The oldest known wild bird, a Laysan Albatross first banded in 1956 and believed to be at least 60 years old, was spotted on Midway Atoll a few weeks ago. The bird was seen with a newly-hatched chick, making the albatross, known as Wisdom, one phenomenally old mother bird.
Wisdom isn’t the only old mother bird making headlines this week. Research into the breeding success of older versus younger Great Tits was recently published, with bad news for more mature birds:
The offspring of older great tit females are much less successful than those of younger mothers. Things mainly go wrong in the later stages of the upbringing, concludes evolutionary biologist Sandra Bouwhuis.
Great tit by chapmankj75, Creative Commons on Flickr
Bouwhuis studied birds in Oxfordshire in the UK and Vlieland in the Netherlands. The research further revealed:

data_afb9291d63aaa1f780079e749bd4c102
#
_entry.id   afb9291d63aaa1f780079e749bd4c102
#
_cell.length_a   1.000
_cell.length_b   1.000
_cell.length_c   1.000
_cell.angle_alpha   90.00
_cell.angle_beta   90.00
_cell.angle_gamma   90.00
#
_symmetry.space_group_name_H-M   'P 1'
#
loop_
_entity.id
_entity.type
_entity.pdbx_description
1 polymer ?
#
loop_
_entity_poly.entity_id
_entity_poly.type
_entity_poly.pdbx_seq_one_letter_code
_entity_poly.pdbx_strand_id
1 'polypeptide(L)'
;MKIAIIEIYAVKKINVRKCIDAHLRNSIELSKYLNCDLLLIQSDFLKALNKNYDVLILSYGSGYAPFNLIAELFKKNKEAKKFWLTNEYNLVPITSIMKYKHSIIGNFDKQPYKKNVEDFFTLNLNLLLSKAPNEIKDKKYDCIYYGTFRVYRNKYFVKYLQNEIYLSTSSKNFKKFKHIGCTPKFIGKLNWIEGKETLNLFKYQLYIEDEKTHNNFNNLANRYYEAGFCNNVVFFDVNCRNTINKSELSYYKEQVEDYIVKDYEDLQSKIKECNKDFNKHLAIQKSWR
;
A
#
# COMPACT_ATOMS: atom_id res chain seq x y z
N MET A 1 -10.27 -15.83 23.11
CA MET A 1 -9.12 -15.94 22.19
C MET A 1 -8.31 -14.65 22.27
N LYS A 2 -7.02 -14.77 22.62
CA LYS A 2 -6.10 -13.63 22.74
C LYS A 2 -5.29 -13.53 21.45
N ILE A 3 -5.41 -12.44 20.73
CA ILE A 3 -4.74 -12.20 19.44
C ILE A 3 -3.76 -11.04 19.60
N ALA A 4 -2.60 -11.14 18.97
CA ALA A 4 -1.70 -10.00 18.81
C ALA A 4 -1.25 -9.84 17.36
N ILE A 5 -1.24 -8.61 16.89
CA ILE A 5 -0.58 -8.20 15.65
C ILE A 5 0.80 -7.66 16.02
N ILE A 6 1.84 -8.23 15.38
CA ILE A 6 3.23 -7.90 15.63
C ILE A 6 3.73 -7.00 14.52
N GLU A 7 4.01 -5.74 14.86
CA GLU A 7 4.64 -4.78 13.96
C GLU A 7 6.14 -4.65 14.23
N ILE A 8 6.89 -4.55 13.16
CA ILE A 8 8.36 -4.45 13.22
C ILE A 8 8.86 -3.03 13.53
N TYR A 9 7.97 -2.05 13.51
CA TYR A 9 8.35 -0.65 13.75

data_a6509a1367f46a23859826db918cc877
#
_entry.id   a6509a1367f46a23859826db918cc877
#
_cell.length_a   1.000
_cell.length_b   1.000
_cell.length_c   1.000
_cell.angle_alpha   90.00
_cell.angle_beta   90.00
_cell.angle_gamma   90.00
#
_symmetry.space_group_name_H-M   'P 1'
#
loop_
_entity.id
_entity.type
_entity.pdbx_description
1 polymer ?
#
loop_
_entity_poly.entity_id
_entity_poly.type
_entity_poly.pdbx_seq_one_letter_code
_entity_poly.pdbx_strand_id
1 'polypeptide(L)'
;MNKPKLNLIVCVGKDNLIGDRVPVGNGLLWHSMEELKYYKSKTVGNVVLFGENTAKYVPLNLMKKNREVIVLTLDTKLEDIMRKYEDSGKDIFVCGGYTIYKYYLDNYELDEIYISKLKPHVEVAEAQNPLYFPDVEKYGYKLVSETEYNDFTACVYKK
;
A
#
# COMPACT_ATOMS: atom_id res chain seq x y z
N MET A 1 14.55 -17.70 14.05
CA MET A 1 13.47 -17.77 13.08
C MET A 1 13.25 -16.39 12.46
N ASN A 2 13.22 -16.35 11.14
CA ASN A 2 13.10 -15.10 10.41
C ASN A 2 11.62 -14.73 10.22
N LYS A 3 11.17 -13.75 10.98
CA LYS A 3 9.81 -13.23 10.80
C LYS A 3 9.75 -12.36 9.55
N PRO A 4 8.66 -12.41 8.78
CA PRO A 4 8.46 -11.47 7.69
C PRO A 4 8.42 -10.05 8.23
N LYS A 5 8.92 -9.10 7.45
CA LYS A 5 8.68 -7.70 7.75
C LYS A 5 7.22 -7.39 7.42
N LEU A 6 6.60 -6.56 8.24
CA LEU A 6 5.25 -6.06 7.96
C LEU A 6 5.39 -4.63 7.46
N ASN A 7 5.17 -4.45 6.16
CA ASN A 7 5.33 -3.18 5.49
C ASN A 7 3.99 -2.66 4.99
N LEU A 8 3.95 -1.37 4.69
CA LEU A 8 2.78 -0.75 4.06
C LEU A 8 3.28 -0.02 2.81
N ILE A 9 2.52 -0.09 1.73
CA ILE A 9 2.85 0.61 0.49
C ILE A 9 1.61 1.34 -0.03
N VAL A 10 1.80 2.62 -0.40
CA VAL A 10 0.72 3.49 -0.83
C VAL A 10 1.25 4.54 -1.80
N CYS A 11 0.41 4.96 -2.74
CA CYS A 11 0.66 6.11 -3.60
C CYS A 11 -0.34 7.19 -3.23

Although great tits can live for nine years, breeding success declines rapidly after the age of two. Nevertheless, older great tits keep on breeding every year, says Bouwhuis: ‘They carry on to the bitter end’. What is remarkable is that at the start of the breeding period there’s very little difference between the nests of older and younger females. Bouwhuis discovered, however, that massive mortality occurs just after the young leave the nest.
The precise reason for the breeding success of younger Great Tit females versus older tits was not clear. Also not clear – the influence the age of male Great Tits has on breeding success.